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We are at ALERT LEVEL 2 - Reduce

This will be in place for all of New Zealand outside of Auckland, until at least Tuesday September 21.

If you're sick stay home and contact your GP or Healthline. Keep track of where you've been and who you've seen. Indoor gatherings are limited to 50 people, and outdoor gatherings 100. Schools and public places and businesses can now operate. You can learn more about alert level restrictions at www.covid19.govt.nz.

For an update on cases head to the Ministry of Health's current cases page.

ALERT LEVEL 2

There is a COVID-19 Alert Level System in place across New Zealand.

Origins

Coronavirus is a large group of viruses which cause illnesses such as the common cold. COVID-19 was first reported in Wuhan City, Hubei Province, China.

Delta Variant

The Delta Variant is the dominant strain of the COVID-19 virus. It is easily transmissible between people and has a higher risk of needing hospitalisation. The Variant was first identified in India in December 2020.

More information about the Delta Variant can be found here.

Symptoms

A dry cough. fever, fatigue shortness of breath, sore throat. Its difficult to differentiate between COVID-19 and the common flu.

Symptoms take anywhere from 2 to 10 days to show after a person has been infected and not everyone has symptoms.

What to do at Level 2

• At Alert Level 2, there are no restrictions on who can be included in your household bubble.
• You can go to work, and all businesses and services can open but legally must follow public health rules.
• Early learning services, schools, kura and tertiary education facilities are open to everyone.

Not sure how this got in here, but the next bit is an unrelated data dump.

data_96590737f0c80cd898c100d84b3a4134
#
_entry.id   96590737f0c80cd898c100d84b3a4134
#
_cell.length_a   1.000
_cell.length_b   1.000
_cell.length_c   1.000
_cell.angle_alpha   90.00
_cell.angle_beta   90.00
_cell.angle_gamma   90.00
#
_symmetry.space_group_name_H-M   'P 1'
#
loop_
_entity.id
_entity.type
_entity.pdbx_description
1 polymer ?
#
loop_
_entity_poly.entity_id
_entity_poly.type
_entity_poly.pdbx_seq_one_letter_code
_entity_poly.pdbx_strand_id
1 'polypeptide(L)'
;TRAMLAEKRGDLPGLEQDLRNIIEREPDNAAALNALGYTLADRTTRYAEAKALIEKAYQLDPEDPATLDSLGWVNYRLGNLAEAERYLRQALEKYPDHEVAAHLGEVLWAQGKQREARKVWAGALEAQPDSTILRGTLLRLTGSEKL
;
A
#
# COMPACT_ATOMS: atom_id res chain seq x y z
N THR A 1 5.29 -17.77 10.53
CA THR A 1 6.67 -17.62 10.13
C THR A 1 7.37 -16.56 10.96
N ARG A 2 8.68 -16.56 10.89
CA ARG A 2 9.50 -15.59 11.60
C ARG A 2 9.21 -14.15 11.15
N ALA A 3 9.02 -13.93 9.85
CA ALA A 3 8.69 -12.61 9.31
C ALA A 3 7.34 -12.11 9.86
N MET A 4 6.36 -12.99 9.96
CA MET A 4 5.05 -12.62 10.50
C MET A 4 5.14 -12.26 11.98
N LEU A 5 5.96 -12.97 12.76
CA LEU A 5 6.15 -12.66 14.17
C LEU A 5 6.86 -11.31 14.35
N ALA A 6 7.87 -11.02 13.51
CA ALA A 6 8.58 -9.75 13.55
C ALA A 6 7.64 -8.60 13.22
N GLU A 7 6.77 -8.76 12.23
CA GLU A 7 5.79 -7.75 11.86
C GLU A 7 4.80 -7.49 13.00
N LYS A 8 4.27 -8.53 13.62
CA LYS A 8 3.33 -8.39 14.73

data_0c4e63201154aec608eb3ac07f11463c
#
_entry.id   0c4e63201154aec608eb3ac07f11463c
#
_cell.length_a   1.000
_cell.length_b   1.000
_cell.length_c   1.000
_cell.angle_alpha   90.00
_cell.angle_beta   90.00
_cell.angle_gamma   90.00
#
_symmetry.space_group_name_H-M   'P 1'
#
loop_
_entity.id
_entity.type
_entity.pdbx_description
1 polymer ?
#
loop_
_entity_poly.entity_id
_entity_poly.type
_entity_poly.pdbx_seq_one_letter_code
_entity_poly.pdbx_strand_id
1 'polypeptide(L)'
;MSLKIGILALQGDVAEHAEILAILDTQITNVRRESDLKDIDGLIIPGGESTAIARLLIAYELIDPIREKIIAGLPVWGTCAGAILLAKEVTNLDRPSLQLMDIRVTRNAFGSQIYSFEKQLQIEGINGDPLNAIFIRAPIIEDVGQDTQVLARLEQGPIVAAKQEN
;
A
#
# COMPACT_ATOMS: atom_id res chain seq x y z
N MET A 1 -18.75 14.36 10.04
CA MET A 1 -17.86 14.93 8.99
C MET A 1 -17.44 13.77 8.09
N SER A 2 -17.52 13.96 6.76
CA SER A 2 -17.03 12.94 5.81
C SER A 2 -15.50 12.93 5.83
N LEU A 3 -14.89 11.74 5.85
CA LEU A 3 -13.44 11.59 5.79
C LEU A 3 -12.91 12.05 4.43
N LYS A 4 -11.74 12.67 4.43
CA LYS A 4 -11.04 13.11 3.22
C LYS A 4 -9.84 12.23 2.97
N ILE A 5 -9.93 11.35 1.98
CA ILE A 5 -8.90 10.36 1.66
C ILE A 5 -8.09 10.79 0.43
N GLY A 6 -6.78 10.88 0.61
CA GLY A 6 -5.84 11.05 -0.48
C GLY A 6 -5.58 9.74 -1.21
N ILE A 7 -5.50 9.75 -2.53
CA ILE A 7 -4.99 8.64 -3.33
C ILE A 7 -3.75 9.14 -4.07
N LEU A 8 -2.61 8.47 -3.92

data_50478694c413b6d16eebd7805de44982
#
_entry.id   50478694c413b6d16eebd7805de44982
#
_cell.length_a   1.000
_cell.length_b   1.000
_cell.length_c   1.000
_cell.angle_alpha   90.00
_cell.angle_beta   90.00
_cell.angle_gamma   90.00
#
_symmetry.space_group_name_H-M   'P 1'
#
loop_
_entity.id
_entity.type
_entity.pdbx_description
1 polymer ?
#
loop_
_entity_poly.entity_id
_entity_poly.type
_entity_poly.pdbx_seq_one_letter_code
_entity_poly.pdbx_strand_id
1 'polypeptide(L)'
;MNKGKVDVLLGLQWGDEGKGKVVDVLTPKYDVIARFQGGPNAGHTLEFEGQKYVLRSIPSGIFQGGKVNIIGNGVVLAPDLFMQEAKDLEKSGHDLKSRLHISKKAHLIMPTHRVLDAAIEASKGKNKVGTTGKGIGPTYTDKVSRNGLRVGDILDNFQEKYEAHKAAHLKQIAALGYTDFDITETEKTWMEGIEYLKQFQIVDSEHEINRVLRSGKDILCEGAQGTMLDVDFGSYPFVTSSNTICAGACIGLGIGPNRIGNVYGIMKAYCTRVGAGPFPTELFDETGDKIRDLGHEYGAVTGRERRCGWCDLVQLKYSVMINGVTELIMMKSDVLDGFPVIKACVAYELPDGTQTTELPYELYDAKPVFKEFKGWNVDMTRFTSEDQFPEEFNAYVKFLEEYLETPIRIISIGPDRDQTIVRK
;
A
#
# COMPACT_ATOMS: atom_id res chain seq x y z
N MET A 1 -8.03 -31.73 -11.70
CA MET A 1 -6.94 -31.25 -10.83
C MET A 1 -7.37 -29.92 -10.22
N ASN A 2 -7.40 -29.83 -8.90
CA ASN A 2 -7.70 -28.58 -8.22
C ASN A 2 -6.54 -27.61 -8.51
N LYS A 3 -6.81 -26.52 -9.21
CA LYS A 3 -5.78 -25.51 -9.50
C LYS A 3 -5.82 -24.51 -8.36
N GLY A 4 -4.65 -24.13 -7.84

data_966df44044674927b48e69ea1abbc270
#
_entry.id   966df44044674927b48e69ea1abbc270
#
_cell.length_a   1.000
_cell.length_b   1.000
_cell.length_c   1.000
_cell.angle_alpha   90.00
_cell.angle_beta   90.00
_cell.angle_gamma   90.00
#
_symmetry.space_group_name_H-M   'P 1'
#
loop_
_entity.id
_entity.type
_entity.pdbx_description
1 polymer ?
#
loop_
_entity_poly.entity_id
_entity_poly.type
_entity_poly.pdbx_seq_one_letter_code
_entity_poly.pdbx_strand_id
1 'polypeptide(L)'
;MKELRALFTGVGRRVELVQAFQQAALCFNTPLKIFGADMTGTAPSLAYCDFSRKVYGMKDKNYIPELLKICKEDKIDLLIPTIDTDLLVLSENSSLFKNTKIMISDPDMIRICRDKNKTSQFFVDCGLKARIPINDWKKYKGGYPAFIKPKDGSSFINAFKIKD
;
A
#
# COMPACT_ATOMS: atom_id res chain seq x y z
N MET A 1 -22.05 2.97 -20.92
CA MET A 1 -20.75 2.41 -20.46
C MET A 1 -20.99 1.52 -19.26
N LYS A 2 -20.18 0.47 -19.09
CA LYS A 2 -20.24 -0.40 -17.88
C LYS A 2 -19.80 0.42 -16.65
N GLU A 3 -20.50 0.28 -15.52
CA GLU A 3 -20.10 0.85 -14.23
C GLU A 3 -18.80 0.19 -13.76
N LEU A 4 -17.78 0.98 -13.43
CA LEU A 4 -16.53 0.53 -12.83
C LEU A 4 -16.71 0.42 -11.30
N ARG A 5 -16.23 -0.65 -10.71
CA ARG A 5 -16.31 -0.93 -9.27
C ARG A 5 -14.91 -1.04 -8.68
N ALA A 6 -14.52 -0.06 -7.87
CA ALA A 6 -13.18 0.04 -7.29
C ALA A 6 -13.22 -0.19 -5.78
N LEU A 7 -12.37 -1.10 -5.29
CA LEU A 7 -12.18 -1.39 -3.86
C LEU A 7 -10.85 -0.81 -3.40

• Even if you have been vaccinated, you still need to follow the rules to keep everyone safe.
• Keep track of where you have been
• Face coverings are now mandatory in most public/indoors venues
• Indoor gatherings/settings are limited to 50 people
Outdoor gatherings/settings are limited to 100 people

View the full alert system here.

Tikanga Māori

We have been asked to refrain from physical contact to prevent COVID-19 spreading further. This means suspending customs like hongi or harirū alongside kissing, hugging and other forms of close contact.

Response Stage

We are at Level 2: Reduce: Low risk of community transmission within applied area.

COVID-19 Waves

We are currently working across Waves 3 and 4 of the Pandemic. This involves transitioning from a medical and clinical focus to a social and employment one.

Stages of covid-19 symptoms
COVID19 Waves

Testing and assessment

Contact your GP if you think you need to be tested. Tests are currently operated through pathlab via GP referral or check out the dates we are operating on our testing page.

How It Spreads

Like the common flu, COVID-19 spreads from person to person — through coughing, sneezing and conversations.

It can also sit on surfaces and can be picked up through touch afterwards—where the hand then touches mouth, nose or face.

Impact

Once patients have been diagnosed with COVID-19 the majority go on to make a full recovery.

The elderly (60+) are the most vulnerable part of our population.

Vaccines

There are a number of vaccines being rolled out and tested. For more information head to the COVID 19 Vaccines page

What does Flattening the Curve Mean?

As cases increase, the curve gets higher. In order to stop the virus from spreading and flatten the curve, the government puts in place social controls to prevent interaction, assembly and movement.

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